Shilpy Dewan of India Energy Exchange, one of the two power exchanges in the country, explains that the price of power at the exchange has dropped because supply is much more than demand. For example, in August 2013, the average power available for bidding daily was around 7,500 MW, but buyers purchased only 4,000 MW.

According to Mahajan, hydropower is not purchased as it has become expensive over the years, particularly in Himachal Pradesh. Currently, the capital cost of building a large hydropower plant is Rs 7-8 crore per megawatt. A few years ago, the cost was Rs 4-5 crore.

Tiwari mentions other reasons such as the imposition of additional taxes which are specific to hydropower. For example, the Local Area Development Fund requires 1.5 per cent of the project cost during the construction phase and 1 per cent of the power revenue during the operational phase to be spent on community development. Another tax is the Catchment Area Development Plan which comprises 2.5 per cent of the project cost.

The hydropower industry and the state government also blame the delay in getting environmental clearances for escalation of the costs. “Developers often have to wait up to three years to get clearances. Delays increase the interest rate on the loan the developer usually takes from the bank,” says Shrikant Baldi, finance secretary, government of Himachal Pradesh.

He also questions interference by the Ministry of Environment and Forests in matters of environmental flow (e-flow). Hydro projects have to release certain amount of water in the river to maintain its e-flow for ecological and livelihood purposes. The Himachal Pradesh government has recommended 15 per cent e-flow throughout the year. “But the ministry often mandates 25-30 per cent e-flow as a condition for giving clearance, making hydropower expensive,” Baldi says. More water released means less production of energy, which increases tariff. “Unless hydropower is made cost effective it would not be taken up. We are already seeing diminishing interests,” he adds. All these factors combined have increased the cost of hydropower by 60 per cent in the last five years, adds Tiwari.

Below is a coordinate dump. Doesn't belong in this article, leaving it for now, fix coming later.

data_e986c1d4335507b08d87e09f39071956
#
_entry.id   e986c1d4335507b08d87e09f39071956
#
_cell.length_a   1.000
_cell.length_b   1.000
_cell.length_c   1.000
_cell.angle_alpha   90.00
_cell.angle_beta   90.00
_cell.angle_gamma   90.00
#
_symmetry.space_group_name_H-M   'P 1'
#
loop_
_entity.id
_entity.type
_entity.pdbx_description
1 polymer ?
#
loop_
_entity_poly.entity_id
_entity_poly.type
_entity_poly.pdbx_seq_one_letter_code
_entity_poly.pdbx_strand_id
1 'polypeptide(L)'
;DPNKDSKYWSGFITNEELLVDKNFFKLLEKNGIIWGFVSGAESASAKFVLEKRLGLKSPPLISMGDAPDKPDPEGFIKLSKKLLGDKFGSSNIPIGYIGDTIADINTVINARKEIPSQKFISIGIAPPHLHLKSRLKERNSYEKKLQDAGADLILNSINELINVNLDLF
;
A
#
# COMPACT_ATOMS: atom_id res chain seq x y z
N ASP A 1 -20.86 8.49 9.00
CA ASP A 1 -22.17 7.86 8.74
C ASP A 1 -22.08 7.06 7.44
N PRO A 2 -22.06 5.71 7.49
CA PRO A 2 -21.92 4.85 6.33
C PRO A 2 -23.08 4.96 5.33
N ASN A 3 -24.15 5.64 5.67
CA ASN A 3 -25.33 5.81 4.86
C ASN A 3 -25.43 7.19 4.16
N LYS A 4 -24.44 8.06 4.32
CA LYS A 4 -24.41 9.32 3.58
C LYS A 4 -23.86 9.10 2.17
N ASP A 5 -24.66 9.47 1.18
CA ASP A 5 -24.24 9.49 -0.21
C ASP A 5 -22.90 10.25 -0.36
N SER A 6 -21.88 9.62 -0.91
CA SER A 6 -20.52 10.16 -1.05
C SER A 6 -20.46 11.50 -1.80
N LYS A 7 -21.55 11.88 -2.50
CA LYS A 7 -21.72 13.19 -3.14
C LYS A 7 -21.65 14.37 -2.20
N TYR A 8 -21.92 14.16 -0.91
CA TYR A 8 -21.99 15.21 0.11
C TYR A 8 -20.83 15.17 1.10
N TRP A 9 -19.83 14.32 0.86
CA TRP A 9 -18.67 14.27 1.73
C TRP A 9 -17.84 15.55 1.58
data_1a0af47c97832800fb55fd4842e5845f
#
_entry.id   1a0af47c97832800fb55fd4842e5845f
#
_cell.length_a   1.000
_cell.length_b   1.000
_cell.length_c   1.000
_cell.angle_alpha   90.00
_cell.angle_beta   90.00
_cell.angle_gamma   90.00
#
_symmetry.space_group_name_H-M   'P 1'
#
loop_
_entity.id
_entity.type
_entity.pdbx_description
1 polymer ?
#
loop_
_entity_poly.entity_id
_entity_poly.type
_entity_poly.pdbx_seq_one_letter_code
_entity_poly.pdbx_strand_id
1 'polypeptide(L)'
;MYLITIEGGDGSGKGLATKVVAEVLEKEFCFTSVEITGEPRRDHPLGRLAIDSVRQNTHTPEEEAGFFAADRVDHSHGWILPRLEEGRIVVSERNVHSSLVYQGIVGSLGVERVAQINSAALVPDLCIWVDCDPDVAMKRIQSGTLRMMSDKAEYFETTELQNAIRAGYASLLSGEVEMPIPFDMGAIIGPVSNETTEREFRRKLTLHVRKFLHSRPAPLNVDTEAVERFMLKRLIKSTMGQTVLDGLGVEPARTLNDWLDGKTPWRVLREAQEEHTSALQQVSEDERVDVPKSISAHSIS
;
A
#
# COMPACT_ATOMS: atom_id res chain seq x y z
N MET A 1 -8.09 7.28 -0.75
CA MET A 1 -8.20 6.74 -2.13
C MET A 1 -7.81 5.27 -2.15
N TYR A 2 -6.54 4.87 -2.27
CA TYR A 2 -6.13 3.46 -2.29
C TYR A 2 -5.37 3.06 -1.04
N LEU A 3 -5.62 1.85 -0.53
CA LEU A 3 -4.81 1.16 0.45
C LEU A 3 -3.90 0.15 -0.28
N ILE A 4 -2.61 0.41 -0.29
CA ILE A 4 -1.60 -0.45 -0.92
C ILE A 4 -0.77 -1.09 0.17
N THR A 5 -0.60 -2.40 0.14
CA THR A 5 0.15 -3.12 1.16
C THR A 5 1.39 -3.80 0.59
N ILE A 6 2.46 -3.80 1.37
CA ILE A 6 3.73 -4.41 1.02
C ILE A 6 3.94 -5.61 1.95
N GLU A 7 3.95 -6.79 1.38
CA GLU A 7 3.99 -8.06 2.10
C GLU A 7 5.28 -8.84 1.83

Then why is the state government building so many hydropower plants if power is not being sold, asks Guman Singh, convener of the non-profit Himalayan Niti Abhiyan. “India has huge power demand which should be met. The problem is of the market.

We need to find ways to correct it,” Nazeem replies.


Subscribe to Daily Newsletter :
Related Stories

Comments are moderated and will be published only after the site moderator’s approval. Please use a genuine email ID and provide your name. Selected comments may also be used in the ‘Letters’ section of the Down To Earth print edition.